Discussion on Democracy and the European Union between Antigone Lyberaki, Wayne Hall and Christos Kotsireas, recorded 17/12/’13
The views of the economist Dimitris Kazakis on the importance of 26th January
(The interview was taken by Wayne Hall)
– Mr. Kazakis, you know that the foundation of the Greek state on 26th January 1828, the swearing-in of Capodistrias as Greece’s first governor, is something that has been celebrated – and is celebrated – only as a local festival in Aegina.
– Yes, it is well-known that on the 26th January 1828 governor Capodistrias established himself permanently in Greece with his headquarters in Aegina, founding the first government of the Greek state, following on the decision of the National Assembly at Troezen, with the difference that despite the fact that it represents a very serious development – it was the outcome of seven years of struggle for Greek national independence – nevertheless – this is the anomaly – it is regarded as a local festival and not a national festival.
– Do you, like Mr. Koukos, believe that it could and should be a national festival?
– Yes, certainly because it is the only founding of the Greek state that was not imposed by the foreign powers. It was imposed by the struggle of the Greeks, with all its contradictions, because it was the result of the agreement of the National Assembly at Troezen whereas, for example, the official founding of the Greek with the advent of Othon, was the result of intervention by the British and French as protective powers that brought the Bavarian Regent to be king of Greece.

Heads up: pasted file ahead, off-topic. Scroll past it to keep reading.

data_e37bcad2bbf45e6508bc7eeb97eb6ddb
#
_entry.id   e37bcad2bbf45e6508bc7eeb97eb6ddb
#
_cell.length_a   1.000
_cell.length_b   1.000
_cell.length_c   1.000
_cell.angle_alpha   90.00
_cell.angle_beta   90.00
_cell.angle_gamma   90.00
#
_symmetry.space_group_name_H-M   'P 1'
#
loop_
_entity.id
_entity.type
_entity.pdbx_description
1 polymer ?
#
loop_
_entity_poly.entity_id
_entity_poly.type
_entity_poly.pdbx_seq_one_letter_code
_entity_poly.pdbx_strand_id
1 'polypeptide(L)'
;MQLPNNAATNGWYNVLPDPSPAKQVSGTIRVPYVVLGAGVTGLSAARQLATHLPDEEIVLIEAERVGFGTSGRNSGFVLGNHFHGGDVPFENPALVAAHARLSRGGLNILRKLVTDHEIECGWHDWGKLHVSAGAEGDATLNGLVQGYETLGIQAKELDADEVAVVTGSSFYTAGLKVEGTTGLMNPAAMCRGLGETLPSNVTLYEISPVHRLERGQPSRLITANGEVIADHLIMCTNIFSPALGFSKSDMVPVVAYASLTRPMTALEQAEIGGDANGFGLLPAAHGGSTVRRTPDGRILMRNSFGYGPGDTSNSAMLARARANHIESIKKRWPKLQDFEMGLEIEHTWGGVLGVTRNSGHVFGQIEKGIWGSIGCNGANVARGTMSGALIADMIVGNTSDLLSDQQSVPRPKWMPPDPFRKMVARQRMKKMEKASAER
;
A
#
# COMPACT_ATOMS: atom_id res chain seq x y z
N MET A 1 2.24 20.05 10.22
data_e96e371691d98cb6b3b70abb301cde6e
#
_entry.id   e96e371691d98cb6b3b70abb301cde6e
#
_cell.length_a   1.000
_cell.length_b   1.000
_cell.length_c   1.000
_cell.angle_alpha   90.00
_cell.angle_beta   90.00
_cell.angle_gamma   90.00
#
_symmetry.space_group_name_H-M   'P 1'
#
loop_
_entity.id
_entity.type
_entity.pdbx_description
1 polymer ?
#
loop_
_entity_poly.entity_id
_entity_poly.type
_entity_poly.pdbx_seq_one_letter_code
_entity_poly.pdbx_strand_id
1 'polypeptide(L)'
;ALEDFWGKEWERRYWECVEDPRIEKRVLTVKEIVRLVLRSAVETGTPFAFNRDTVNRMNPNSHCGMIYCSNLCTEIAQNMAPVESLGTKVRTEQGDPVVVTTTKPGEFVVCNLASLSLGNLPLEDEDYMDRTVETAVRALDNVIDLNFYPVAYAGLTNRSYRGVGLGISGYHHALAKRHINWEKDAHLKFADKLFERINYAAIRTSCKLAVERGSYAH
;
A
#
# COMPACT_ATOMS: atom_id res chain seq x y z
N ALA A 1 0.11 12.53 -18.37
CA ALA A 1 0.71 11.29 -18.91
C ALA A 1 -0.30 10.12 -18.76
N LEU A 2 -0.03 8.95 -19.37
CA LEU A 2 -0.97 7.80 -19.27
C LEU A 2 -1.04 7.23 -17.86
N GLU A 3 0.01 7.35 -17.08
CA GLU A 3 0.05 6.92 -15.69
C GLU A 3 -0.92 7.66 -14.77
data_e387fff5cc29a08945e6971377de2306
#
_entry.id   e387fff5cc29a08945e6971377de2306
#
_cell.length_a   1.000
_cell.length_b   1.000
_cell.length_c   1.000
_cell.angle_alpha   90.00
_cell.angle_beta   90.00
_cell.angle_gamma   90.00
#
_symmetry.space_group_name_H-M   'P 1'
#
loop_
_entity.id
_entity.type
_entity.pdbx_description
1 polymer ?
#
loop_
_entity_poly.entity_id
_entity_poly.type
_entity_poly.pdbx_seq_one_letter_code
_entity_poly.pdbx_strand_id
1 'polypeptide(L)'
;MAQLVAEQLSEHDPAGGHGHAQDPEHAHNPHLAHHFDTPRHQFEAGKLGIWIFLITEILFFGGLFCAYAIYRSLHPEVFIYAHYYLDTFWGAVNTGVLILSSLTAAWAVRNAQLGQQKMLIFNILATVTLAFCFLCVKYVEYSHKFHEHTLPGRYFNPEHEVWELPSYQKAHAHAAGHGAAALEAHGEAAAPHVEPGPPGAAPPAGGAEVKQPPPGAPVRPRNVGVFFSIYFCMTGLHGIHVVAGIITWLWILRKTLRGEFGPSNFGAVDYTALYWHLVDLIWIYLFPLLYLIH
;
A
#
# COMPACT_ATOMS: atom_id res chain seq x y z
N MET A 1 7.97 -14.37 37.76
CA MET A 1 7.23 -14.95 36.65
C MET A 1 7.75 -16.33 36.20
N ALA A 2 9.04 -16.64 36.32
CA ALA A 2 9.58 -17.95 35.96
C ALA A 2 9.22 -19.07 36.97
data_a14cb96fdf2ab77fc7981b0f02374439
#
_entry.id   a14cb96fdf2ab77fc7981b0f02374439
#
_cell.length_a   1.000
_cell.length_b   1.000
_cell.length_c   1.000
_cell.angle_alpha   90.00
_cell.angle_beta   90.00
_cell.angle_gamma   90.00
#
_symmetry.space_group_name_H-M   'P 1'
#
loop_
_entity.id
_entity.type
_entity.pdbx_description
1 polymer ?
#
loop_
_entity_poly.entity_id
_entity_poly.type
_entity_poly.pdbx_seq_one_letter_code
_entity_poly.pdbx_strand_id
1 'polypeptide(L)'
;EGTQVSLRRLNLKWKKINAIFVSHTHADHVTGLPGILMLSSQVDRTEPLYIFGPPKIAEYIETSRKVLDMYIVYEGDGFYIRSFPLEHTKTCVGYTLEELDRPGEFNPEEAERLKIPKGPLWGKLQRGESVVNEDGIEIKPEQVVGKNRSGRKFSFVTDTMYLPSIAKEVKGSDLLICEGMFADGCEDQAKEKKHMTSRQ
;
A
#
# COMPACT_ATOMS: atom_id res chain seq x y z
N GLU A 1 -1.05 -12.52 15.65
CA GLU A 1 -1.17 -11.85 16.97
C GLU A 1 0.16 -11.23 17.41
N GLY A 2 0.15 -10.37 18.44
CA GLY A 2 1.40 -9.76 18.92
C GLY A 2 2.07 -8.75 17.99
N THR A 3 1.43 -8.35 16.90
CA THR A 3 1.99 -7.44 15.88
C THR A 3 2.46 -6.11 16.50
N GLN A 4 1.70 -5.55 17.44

-There has been an attempt – there was an attempt last year – to organize a function by the United Popular Front – to promote this day 26th January. It was abandoned, finally, and it was not unexpected that it should be abandoned, because there is resistance in Nafplion to this recognition. Anyway, do you think that it is feasible and desirable to try to…
-We can try, either in Aegina or in Nafplion. In either place, emphasizing and highlighting the need to add 26th January as another national anniversary, a very significant national anniversary in today’s conditions, because it is the anniversary of national independence. National independence was achieved, officially, institutionally, with the foundation of the Greek state following the decision of the National Assembly at Troezen. It has great importance in present conditions where the country’s national sovereignty has been abandoned and ceded unconditionally and irrevocably by its governments, and that is why it is of great importance – particularly now – for this anniversary to be added.